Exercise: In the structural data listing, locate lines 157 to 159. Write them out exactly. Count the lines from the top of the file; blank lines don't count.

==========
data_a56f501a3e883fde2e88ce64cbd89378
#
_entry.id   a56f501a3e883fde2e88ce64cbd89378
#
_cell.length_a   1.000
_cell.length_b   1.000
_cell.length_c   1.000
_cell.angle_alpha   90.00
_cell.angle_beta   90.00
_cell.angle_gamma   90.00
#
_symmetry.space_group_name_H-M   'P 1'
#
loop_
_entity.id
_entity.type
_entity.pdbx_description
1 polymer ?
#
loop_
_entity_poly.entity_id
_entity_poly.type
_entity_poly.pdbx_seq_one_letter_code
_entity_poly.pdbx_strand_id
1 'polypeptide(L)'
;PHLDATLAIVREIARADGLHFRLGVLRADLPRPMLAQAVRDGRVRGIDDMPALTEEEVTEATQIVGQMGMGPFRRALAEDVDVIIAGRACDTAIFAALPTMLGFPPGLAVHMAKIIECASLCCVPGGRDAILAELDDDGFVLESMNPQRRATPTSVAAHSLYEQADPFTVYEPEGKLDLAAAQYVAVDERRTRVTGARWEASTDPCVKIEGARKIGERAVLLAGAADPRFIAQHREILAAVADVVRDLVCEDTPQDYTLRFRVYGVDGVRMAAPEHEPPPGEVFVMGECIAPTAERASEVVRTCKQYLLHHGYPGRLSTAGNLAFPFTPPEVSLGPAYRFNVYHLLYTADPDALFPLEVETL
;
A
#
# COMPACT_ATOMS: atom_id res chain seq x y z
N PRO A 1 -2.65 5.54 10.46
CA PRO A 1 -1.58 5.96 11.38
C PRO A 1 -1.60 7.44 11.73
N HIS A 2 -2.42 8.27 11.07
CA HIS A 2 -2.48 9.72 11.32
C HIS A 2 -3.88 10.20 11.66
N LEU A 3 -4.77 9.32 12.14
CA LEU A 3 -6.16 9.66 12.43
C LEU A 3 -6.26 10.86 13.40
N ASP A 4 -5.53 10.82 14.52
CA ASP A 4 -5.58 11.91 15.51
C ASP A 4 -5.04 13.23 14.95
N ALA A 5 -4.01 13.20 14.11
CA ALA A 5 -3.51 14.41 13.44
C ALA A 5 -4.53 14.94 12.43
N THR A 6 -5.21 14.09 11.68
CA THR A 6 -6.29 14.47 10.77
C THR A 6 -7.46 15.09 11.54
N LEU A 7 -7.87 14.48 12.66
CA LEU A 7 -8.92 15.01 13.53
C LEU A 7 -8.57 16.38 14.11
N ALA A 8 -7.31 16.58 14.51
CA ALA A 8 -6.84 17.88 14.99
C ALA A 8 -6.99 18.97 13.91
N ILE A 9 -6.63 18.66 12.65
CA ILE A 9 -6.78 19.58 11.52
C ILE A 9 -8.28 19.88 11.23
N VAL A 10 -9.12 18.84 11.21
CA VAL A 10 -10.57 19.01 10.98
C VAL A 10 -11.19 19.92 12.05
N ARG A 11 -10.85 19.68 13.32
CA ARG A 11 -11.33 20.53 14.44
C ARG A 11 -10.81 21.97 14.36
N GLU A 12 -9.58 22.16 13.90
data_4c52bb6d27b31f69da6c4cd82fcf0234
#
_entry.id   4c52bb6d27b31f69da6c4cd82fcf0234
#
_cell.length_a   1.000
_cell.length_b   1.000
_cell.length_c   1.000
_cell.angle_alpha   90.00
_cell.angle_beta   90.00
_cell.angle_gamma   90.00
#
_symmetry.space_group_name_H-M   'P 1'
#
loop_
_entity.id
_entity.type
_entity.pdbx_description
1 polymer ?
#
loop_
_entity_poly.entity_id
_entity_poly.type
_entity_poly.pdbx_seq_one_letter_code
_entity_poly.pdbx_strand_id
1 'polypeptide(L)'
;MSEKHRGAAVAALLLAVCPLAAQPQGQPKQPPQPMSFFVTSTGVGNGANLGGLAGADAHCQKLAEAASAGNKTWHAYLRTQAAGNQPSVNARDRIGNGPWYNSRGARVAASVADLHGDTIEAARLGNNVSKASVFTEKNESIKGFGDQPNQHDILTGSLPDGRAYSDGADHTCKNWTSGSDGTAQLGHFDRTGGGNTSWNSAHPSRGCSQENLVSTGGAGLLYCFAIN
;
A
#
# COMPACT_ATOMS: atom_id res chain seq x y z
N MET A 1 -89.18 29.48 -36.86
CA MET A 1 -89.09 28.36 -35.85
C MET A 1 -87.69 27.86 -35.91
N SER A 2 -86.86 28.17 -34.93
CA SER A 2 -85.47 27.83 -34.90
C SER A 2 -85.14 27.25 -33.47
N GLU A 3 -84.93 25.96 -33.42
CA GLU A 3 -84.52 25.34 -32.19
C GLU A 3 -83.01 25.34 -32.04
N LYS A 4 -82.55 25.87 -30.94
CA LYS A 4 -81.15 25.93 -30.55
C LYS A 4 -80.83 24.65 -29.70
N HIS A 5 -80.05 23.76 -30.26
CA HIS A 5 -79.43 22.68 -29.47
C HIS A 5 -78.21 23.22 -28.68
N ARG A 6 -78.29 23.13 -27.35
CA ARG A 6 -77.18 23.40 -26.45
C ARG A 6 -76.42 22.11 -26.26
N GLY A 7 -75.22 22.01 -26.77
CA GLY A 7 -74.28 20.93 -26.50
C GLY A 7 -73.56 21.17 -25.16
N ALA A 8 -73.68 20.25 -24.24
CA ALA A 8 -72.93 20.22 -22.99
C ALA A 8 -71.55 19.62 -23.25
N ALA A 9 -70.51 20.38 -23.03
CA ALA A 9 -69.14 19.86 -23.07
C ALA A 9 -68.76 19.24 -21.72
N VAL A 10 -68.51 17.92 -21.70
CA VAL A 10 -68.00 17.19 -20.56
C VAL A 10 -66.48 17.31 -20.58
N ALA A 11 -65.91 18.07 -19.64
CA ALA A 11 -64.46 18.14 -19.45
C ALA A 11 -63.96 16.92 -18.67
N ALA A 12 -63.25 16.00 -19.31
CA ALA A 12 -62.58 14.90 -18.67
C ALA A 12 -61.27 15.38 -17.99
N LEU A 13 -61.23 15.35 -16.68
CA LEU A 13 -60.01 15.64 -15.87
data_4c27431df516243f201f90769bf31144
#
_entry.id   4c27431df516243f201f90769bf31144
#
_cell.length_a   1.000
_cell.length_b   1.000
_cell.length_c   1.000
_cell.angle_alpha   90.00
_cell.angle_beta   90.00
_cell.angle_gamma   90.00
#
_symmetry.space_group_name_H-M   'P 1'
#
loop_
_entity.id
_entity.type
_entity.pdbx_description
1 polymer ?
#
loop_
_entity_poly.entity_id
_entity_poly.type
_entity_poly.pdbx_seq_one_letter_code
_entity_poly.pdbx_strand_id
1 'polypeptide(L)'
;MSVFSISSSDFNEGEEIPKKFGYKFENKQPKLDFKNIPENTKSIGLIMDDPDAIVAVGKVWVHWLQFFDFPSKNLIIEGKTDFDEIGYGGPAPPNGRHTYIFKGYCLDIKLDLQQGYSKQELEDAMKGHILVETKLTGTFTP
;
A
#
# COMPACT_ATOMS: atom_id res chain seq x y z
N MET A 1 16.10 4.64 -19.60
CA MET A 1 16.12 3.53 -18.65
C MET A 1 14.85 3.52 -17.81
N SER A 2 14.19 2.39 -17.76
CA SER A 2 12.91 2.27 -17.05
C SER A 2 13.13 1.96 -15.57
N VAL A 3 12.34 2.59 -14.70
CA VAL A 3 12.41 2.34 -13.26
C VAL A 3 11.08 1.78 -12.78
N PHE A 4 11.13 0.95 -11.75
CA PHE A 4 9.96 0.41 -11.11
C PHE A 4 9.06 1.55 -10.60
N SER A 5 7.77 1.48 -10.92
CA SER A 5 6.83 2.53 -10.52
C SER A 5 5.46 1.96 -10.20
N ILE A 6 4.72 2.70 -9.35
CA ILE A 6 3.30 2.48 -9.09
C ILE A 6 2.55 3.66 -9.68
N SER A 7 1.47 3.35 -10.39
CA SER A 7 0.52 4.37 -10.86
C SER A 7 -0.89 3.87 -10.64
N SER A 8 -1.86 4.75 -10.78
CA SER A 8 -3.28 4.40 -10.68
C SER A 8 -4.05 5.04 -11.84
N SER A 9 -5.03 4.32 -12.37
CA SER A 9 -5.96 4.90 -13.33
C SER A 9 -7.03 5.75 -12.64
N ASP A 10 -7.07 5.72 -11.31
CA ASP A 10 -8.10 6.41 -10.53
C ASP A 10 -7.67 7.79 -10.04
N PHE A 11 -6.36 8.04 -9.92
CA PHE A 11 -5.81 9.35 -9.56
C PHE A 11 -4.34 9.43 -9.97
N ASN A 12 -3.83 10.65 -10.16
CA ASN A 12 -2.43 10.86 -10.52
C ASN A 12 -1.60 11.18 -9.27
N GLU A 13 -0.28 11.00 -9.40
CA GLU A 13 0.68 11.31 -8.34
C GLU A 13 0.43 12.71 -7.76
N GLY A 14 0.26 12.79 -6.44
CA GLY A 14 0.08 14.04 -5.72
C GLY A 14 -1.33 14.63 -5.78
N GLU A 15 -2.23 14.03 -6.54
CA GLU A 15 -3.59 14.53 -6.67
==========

1 'polypeptide(L)'
;MSVFSISSSDFNEGEEIPKKFGYKFENKQPKLDFKNIPENTKSIGLIMDDPDAIVAVGKVWVHWLQFFDFPSKNLIIEGKTDFDEIGYGGPAPPNGRHTYIFKGYCLDIKLDLQQGYSKQELEDAMKGHILVETKLTGTFTP
;